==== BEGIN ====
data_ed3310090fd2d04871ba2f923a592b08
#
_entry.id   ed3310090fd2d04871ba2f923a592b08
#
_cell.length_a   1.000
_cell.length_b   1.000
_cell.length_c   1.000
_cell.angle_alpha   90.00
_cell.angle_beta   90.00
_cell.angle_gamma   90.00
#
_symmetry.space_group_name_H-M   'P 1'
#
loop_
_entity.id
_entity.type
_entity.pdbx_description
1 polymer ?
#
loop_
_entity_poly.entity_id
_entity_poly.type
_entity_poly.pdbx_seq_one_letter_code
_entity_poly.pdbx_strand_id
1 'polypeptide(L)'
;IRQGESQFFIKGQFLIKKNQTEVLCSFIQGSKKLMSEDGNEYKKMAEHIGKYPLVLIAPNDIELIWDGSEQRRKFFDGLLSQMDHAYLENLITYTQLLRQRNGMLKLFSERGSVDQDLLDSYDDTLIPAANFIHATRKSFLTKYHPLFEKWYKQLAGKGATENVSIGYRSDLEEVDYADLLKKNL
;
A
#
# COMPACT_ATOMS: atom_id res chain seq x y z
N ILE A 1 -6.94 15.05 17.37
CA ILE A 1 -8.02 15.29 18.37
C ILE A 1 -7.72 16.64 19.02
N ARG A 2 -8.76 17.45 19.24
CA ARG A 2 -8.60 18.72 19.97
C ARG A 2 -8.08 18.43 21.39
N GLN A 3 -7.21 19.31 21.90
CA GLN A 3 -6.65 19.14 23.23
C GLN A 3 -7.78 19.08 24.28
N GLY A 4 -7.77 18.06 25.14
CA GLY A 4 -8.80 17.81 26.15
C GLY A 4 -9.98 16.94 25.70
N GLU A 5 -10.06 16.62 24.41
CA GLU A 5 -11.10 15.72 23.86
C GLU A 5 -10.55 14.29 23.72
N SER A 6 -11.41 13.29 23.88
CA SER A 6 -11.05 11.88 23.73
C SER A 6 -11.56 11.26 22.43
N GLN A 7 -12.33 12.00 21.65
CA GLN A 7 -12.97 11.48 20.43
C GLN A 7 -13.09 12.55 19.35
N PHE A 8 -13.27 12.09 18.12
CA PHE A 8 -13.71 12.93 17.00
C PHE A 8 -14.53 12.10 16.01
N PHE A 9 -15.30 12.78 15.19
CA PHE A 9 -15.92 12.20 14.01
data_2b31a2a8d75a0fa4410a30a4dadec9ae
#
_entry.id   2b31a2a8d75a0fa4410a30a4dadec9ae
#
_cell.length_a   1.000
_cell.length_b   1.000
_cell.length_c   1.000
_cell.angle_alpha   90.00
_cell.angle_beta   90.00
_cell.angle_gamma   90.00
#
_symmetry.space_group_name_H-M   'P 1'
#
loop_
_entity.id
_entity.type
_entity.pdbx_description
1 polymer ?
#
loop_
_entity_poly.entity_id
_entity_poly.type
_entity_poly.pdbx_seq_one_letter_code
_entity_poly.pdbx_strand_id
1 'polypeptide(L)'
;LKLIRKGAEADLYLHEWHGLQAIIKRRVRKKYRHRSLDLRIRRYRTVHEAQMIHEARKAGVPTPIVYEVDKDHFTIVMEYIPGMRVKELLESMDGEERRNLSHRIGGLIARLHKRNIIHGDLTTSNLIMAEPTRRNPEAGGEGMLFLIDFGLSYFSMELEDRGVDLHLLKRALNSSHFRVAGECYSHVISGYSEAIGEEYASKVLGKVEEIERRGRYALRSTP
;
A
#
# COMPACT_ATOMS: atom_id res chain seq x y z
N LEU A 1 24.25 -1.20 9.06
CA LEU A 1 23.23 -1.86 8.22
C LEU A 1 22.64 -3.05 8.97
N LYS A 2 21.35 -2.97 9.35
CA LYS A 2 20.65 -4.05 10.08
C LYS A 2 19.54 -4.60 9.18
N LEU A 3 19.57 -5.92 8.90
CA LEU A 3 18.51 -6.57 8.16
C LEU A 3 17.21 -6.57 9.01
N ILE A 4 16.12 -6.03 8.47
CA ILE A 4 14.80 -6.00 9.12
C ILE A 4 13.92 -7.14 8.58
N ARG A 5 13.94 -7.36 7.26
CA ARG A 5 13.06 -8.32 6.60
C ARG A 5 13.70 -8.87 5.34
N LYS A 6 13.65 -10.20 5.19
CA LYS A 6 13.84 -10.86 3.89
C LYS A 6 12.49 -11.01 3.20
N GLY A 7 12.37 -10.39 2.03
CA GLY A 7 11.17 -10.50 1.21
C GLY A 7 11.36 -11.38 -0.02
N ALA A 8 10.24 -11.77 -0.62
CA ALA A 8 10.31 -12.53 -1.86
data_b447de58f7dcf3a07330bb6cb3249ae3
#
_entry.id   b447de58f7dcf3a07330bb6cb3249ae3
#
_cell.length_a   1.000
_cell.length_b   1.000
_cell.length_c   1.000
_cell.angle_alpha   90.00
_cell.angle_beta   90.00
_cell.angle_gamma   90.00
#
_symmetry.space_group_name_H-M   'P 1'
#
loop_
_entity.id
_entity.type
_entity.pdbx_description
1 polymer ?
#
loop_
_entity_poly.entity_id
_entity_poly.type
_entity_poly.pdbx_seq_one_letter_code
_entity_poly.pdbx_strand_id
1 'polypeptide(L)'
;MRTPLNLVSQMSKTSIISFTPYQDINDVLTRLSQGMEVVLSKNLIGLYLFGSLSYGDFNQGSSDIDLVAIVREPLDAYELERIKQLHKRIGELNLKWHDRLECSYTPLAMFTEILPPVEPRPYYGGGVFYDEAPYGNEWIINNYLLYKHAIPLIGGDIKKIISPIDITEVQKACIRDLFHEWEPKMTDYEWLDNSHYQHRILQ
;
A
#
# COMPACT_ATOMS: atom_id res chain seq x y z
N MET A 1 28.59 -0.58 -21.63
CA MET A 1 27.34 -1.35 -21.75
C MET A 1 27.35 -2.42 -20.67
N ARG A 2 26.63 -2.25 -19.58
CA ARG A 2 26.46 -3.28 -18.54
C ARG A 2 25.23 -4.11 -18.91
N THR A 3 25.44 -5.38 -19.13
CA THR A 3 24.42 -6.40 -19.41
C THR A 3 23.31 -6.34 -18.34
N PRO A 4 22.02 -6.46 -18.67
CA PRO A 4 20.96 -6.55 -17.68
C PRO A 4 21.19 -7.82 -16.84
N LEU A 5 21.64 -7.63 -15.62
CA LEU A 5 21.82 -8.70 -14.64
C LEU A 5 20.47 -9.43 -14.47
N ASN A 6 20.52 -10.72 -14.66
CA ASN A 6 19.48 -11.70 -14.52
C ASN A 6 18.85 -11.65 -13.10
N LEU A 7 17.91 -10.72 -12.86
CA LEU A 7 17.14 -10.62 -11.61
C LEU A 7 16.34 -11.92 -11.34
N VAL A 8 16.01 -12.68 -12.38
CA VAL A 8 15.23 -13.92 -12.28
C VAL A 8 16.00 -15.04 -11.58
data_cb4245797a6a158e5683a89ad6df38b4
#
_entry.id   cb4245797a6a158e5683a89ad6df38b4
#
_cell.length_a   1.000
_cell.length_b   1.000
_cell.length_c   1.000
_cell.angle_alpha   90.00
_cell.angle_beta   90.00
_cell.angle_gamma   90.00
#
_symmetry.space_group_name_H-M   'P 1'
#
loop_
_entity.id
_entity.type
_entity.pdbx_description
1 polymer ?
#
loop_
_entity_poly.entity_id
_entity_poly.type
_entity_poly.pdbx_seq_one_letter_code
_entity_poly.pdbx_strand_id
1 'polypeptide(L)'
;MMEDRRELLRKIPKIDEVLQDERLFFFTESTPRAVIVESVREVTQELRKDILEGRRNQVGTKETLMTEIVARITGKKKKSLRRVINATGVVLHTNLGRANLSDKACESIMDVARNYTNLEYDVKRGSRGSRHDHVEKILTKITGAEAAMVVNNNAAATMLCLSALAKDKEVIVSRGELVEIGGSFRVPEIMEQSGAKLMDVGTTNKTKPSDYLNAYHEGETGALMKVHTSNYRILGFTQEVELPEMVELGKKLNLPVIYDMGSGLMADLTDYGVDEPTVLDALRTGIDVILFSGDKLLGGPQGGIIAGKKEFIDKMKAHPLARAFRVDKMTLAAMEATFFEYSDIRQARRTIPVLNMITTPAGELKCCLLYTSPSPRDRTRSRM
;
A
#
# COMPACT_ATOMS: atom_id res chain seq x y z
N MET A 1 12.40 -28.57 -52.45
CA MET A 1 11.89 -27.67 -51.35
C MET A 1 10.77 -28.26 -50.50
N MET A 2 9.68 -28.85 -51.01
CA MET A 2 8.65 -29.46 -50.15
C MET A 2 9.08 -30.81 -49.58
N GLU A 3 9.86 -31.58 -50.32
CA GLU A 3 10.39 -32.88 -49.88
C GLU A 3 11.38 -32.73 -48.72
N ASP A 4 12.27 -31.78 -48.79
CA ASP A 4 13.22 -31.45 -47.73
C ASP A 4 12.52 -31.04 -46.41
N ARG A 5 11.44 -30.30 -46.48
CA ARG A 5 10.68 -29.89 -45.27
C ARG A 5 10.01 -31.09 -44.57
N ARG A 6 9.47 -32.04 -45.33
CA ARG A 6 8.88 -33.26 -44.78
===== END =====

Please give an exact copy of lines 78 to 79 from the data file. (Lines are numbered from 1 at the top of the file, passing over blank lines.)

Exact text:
_entity_poly.type
_entity_poly.pdbx_seq_one_letter_code